Mailbag: Is 2012 draft class a bust?

Here is this week's installment of the Bears mailbag:

1. Jeff, are you worried the Bears' 2012 draft class is a bust? I don't like what I'm seeing. I know it's early, but is there a reason to be concerned? -- Dwight, Blue Island, Ill.

Dickerson: Let's start with the positives: 2012 second-round pick Alshon Jeffery is a quality No. 2 wide receiver who caught five balls for 107 yards and a touchdown last week against the Lions. Sixth-round selection Isaiah Frey not only earned a spot on the 53-man roster, but is currently the starting nickel back with 20 overall tackles. Unfortunately, the rest of the draft class has been underwhelming, Third-rounder Brandon Hardin is on injured reserve for the second straight year, which is a fortunate break for Hardin considering he struggled throughout the preseason. They likely would have cut him if he had been healthy. Fourth-round pick Evan Rodriguez got released because he couldn't stay out of trouble and seventh-rounder Greg McCoy never made the team. The key for this group will be the development of first-round choice Shea McClellin. If McClellin eventually turns into a really good player, the class will be viewed in a positive light. Give it a little more time. But right now, I think it's fair to say that this year's current rookie class is superior to the 2012 crop.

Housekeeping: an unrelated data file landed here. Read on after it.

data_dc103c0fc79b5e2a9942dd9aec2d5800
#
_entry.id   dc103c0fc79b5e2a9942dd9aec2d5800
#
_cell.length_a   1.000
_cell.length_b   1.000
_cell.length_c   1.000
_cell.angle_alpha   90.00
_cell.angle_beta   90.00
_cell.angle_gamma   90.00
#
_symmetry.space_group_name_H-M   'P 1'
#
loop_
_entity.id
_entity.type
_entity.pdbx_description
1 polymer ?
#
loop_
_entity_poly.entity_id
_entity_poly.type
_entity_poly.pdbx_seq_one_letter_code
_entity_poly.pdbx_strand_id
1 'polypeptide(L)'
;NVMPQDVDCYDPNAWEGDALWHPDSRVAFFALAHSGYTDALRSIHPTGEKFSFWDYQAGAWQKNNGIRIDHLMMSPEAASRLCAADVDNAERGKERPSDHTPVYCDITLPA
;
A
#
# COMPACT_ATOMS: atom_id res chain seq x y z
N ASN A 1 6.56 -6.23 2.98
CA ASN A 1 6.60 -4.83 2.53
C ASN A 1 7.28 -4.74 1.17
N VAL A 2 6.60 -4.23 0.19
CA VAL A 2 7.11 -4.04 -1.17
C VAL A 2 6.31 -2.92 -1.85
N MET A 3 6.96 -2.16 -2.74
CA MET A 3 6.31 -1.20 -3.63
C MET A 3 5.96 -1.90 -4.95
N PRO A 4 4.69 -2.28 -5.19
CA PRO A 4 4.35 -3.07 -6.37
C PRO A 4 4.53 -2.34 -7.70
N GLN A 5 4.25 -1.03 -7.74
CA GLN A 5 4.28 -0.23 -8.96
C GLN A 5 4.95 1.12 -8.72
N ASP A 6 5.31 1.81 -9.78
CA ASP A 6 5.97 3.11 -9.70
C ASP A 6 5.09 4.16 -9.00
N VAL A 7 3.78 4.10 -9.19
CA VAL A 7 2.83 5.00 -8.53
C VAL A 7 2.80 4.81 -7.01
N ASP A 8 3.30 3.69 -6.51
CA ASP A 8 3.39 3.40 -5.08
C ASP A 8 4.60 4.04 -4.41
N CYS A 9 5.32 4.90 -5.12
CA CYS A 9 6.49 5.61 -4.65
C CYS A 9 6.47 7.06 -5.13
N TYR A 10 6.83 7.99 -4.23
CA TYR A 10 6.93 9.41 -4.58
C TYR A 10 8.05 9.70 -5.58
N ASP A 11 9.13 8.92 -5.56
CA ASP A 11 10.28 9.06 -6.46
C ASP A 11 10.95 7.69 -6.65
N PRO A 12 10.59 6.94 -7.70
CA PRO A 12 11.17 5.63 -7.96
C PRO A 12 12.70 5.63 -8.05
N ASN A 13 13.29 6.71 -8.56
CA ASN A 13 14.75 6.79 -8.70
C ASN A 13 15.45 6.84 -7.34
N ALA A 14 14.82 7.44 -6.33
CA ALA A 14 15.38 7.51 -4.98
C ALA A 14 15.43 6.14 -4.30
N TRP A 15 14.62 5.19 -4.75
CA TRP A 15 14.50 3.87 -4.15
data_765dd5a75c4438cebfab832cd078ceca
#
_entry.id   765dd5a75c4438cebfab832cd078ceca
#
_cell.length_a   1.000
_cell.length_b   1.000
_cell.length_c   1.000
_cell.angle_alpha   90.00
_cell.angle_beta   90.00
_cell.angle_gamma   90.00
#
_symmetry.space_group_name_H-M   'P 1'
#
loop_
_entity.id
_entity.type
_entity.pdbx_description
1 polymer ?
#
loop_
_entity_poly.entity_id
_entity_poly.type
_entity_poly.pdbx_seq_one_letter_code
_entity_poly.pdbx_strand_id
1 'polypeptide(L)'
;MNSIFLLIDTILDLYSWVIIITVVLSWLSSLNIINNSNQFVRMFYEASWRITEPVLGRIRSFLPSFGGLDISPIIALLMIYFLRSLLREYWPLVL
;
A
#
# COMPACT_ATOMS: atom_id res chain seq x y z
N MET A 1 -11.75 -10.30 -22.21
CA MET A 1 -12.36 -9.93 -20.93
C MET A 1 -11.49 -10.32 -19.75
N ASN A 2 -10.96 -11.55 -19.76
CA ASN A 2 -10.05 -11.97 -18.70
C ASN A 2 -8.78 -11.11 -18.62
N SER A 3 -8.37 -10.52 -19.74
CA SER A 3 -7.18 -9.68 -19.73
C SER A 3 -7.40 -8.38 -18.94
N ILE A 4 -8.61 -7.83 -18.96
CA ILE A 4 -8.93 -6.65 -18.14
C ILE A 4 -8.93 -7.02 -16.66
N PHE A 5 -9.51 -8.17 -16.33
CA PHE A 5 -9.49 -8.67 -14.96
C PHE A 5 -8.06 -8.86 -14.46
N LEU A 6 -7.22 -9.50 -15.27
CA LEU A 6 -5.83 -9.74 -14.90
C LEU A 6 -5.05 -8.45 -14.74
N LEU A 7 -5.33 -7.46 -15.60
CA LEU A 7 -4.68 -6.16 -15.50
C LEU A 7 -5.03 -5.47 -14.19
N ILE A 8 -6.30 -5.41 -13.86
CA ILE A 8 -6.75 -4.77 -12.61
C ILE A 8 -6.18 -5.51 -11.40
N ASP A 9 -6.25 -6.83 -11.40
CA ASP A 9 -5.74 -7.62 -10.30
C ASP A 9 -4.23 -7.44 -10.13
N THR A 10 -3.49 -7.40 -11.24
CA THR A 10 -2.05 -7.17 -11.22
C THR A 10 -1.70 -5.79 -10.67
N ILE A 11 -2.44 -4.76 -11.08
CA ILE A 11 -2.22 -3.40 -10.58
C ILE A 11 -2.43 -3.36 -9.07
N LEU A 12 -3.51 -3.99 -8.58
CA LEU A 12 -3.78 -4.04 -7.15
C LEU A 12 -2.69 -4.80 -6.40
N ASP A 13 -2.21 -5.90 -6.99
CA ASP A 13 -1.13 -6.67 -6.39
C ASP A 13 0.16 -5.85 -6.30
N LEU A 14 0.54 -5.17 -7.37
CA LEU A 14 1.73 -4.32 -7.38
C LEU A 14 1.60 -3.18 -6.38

2. I heard you on the radio say the Saints are a different team outside the dome. Are you serious? -- Matthew, New Orleans

Dickerson: That's exactly what I said. Players are able to make different cuts inside on artificial surfaces than outside at Soldier Field. Darren Sproles is shifty with the ball in his hands, but he's even more dangerous on turf. Most teams are a product of their environment. The Saints play eight home games indoors, practice indoors and travel to the Georgia Dome every season to face the Atlanta Falcons. Common sense dictates that New Orleans is tougher when playing in a dome. Vikings running back Adrian Peterson is also known as a better player inside the Metrodome, although he did smoke the Bears at Soldier Field in 2007 for over 200 yards rushing. That's just reality. I feel the Saints will win on Sunday, but it won't be easy, and some of that is due to the fact the game is scheduled to be played in Chicago, and not the Superdome in New Orleans.

3. Why didn't the Bears cut Adam Podlesh on Monday? He was terrible against the Lions. You are the ultimate special teams' apologist, and I look forward to you defending this lousy punter. -- Mike, Park Ridge, Ill.